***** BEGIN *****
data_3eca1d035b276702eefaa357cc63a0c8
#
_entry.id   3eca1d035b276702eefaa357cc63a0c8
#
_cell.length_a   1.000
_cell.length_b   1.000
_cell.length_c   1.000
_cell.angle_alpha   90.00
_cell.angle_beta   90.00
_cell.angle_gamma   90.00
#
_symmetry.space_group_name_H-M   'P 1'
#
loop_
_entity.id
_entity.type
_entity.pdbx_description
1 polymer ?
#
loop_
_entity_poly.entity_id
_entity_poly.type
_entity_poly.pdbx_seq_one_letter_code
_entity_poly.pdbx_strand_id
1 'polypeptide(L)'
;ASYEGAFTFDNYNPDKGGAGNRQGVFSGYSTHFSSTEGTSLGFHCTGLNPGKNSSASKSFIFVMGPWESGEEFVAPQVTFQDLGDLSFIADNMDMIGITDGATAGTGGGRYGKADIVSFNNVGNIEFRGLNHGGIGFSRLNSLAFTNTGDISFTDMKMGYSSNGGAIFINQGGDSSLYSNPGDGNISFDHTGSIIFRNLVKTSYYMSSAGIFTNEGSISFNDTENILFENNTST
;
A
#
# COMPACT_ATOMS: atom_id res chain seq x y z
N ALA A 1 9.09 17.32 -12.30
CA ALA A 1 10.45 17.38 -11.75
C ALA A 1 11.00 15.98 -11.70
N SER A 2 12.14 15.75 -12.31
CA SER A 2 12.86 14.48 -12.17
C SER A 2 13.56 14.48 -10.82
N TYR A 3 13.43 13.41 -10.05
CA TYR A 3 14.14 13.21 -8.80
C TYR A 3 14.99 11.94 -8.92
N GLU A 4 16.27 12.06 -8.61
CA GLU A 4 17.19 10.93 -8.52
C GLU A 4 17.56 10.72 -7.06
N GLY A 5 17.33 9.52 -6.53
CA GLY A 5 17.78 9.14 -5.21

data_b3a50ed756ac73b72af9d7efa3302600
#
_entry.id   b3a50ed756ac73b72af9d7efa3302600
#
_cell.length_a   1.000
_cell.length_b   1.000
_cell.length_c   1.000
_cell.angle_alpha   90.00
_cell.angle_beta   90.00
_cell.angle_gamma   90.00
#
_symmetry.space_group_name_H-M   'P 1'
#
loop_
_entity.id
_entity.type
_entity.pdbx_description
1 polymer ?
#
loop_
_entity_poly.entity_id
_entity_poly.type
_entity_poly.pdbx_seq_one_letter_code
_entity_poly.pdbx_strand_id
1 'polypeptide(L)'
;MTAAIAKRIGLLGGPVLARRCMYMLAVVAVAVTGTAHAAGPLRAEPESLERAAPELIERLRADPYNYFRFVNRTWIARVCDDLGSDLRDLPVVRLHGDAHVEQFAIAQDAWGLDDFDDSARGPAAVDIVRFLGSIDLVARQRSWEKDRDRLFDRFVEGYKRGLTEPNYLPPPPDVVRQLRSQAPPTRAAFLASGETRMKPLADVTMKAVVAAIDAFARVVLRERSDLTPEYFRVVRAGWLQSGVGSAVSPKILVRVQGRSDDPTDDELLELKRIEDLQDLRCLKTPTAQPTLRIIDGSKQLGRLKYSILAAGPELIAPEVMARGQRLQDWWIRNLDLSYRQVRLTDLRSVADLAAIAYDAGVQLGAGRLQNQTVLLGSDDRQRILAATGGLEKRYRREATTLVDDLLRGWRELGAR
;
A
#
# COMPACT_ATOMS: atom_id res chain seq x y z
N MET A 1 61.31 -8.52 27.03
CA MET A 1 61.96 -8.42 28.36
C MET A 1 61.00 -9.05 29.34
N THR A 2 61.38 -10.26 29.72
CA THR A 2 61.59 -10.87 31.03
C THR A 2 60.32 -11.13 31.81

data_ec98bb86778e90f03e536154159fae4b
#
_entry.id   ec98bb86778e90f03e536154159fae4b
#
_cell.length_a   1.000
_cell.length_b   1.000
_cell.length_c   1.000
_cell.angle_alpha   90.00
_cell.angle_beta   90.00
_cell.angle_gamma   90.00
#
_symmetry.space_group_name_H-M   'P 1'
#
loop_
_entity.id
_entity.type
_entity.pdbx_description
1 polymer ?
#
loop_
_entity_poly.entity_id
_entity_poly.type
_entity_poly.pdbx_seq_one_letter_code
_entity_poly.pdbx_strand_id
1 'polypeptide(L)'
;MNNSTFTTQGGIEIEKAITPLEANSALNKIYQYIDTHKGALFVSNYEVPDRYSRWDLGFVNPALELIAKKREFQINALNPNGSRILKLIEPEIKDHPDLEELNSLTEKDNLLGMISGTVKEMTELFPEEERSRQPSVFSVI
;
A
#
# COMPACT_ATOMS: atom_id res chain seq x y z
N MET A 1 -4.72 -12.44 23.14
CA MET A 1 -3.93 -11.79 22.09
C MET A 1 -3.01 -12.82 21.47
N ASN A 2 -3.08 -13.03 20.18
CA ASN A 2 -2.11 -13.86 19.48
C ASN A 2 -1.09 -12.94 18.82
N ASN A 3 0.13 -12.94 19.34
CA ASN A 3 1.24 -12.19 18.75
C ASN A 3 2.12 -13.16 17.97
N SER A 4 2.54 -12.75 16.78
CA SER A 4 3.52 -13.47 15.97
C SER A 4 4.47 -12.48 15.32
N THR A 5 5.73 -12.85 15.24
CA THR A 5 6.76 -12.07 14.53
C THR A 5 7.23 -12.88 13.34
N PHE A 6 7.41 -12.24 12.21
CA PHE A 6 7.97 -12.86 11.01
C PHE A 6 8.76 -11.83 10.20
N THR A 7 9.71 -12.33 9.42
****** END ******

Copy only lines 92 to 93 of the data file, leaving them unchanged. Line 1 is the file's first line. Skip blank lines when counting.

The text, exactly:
_symmetry.space_group_name_H-M   'P 1'
#